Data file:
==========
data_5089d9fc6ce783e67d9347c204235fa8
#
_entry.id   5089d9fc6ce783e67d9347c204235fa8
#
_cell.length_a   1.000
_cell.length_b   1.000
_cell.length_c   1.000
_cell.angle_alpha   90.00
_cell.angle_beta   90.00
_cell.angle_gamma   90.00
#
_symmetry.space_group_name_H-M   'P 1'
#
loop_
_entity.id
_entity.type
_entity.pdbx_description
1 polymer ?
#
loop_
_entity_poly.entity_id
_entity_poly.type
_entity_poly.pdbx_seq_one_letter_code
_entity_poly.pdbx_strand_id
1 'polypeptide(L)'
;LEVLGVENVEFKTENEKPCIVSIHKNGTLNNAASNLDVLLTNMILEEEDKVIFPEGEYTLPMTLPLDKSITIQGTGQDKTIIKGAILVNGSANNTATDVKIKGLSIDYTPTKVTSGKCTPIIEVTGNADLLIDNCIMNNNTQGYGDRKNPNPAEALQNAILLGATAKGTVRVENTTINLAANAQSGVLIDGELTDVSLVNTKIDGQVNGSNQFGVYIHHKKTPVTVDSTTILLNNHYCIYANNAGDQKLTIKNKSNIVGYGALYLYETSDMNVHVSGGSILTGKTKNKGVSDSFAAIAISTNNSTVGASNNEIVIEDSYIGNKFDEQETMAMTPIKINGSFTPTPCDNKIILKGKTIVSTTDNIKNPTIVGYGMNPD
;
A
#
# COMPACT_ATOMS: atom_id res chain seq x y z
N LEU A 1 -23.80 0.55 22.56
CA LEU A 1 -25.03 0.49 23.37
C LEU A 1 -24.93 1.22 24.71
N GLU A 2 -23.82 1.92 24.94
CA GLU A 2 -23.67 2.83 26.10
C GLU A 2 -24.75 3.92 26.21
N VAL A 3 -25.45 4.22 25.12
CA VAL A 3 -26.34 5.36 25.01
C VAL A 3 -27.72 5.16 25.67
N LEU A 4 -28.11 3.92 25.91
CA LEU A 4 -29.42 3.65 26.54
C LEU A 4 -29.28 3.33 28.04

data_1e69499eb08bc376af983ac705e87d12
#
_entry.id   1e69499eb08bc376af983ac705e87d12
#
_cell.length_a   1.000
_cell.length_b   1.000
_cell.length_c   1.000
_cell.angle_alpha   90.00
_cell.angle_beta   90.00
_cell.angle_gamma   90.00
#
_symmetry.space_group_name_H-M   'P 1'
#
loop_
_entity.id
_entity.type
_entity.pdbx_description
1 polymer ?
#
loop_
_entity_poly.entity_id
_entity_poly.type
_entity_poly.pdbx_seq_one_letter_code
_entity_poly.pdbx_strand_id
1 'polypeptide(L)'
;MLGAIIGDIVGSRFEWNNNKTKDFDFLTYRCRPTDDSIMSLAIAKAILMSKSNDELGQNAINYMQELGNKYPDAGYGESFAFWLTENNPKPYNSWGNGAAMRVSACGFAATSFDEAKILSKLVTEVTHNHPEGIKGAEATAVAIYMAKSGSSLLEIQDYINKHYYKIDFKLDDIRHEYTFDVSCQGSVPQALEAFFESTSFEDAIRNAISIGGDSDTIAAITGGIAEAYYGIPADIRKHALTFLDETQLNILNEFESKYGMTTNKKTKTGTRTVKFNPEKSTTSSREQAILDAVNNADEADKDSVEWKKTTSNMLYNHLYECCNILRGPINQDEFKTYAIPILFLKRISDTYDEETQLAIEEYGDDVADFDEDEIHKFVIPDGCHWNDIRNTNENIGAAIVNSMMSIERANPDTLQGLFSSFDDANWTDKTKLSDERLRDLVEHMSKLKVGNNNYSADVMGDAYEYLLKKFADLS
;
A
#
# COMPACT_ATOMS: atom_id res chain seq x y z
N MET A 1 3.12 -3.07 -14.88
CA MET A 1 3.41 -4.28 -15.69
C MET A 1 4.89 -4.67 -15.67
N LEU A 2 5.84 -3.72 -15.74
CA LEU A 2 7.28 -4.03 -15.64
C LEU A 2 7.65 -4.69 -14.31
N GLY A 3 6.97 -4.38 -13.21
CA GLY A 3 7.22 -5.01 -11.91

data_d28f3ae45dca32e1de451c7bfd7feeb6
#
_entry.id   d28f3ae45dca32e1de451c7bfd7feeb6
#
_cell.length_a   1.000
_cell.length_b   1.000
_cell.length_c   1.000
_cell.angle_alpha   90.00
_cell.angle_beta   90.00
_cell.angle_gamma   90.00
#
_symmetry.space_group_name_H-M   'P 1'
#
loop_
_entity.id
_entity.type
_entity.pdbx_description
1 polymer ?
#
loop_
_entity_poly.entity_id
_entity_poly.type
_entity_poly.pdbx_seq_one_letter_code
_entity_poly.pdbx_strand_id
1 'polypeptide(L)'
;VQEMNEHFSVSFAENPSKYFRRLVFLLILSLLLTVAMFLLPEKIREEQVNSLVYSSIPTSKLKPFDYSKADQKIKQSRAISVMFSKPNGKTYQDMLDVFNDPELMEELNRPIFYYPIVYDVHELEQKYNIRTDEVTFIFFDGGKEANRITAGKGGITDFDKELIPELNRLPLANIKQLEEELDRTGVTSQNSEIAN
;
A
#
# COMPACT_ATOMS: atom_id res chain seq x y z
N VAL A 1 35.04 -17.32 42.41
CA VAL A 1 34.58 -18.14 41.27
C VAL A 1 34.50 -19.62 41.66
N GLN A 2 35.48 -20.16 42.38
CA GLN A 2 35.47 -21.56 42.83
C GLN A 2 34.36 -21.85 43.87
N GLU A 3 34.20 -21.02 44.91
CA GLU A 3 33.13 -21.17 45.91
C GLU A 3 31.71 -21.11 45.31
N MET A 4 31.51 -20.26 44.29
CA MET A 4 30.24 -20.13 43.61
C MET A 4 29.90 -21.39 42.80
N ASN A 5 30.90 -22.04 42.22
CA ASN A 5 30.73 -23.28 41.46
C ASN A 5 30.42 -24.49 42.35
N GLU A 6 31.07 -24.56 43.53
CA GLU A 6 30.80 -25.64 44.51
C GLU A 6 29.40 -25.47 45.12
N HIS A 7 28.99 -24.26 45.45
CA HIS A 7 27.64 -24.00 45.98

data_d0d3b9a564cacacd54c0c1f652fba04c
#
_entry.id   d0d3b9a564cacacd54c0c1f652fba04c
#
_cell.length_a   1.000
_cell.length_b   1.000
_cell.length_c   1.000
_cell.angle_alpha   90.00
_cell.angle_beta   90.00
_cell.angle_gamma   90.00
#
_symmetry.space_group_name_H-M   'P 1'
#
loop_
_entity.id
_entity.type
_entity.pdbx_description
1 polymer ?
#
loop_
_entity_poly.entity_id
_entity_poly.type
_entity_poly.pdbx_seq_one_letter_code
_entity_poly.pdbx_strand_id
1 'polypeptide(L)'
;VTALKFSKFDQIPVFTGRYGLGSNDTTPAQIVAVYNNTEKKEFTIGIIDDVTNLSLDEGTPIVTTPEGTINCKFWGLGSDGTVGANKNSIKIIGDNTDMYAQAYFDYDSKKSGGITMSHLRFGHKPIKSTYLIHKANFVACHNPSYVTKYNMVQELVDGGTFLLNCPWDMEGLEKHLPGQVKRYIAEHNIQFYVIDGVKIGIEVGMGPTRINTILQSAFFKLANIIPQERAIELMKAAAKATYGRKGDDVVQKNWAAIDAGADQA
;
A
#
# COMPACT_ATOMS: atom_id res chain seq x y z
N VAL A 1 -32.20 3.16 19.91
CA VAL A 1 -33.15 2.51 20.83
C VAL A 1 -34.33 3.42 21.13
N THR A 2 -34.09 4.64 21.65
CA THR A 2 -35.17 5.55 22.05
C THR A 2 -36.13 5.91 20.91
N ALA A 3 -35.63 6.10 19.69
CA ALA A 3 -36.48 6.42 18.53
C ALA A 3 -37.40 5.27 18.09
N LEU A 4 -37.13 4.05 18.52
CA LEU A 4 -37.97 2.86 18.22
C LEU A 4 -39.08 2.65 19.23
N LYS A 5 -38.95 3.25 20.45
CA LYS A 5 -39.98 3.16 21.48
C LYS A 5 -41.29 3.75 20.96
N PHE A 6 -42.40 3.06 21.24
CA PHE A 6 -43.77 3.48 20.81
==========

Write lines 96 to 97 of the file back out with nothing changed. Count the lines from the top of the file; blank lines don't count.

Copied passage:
_entity.type
_entity.pdbx_description